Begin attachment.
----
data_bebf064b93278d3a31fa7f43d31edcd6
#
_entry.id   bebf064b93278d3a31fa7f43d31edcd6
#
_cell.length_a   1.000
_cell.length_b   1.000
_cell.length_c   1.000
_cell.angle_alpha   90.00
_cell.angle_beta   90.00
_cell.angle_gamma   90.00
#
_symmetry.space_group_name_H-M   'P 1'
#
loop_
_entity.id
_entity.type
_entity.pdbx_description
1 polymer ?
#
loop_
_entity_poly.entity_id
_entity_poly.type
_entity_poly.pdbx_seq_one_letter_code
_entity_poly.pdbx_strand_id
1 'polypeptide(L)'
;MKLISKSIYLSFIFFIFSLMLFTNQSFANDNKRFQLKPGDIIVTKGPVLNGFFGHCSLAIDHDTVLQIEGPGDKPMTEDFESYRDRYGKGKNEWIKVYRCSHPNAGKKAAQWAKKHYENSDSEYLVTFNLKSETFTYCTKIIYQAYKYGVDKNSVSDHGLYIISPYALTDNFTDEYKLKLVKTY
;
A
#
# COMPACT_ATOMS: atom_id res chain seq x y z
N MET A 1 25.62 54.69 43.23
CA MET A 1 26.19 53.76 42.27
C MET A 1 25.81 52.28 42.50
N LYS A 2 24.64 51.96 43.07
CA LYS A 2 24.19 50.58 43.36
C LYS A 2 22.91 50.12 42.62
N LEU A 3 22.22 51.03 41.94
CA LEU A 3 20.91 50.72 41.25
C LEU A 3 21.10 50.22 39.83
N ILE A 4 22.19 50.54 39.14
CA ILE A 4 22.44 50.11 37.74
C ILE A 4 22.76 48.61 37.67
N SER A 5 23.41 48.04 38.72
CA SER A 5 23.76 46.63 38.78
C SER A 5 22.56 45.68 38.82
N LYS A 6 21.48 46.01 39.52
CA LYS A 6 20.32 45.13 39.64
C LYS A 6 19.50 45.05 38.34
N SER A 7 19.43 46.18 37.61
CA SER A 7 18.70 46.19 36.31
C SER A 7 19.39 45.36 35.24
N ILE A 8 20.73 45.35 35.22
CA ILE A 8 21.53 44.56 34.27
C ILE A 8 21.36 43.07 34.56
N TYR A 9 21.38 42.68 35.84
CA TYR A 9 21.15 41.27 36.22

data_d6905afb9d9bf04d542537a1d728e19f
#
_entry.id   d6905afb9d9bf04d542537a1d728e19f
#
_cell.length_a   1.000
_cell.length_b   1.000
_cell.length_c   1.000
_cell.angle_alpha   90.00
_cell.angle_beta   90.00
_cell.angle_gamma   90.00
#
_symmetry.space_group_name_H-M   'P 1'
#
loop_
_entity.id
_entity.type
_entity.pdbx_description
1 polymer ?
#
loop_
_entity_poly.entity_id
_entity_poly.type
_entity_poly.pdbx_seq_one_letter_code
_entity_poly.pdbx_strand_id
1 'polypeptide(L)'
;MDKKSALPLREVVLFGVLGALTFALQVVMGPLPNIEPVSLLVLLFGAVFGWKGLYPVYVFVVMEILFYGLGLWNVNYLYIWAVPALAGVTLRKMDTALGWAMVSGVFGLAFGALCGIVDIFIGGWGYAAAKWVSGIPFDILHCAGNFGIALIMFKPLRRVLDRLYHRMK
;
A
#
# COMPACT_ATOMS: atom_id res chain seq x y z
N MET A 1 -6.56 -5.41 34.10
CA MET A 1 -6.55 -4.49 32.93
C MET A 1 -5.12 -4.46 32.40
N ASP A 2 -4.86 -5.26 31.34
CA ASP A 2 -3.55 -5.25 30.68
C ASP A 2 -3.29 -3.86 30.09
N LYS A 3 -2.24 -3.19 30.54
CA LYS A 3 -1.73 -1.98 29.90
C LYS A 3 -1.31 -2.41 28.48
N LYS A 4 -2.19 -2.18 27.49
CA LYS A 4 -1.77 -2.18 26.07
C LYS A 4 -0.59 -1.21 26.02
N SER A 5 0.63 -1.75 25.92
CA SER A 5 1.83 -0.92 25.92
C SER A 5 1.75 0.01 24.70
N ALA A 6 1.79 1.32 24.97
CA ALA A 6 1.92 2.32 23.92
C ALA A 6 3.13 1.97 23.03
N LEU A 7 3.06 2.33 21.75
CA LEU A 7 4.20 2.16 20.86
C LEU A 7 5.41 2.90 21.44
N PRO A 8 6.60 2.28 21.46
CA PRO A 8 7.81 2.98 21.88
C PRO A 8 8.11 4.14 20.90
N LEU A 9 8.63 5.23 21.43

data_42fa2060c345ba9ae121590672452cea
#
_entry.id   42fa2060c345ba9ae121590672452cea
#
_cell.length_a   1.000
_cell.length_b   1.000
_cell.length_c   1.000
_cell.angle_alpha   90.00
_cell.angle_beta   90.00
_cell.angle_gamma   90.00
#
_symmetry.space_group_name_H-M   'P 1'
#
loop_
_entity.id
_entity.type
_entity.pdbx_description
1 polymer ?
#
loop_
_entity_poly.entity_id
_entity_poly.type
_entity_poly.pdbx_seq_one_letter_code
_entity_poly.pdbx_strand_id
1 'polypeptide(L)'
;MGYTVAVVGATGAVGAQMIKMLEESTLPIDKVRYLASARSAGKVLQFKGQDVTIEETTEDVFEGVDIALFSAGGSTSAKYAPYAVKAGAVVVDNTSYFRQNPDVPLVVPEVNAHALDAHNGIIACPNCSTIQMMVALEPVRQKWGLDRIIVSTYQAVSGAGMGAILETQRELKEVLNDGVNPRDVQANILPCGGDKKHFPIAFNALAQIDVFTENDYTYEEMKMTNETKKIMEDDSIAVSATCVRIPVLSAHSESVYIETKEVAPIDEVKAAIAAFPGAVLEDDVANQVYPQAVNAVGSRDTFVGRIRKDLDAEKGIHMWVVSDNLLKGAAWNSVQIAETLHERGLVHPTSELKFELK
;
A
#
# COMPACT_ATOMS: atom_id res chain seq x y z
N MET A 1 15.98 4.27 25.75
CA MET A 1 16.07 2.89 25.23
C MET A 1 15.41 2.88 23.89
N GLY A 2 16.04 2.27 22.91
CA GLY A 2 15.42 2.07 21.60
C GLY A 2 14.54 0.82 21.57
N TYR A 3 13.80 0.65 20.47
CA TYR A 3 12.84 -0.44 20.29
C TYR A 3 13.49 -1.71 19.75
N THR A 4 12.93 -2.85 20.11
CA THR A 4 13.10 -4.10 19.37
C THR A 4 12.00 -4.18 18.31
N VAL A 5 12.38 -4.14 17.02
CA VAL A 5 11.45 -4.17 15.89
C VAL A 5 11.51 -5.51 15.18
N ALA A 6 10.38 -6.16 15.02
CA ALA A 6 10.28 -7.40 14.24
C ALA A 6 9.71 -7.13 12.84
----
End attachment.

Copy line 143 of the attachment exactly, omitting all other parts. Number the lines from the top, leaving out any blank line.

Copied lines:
CA MET A 1 16.07 2.89 25.23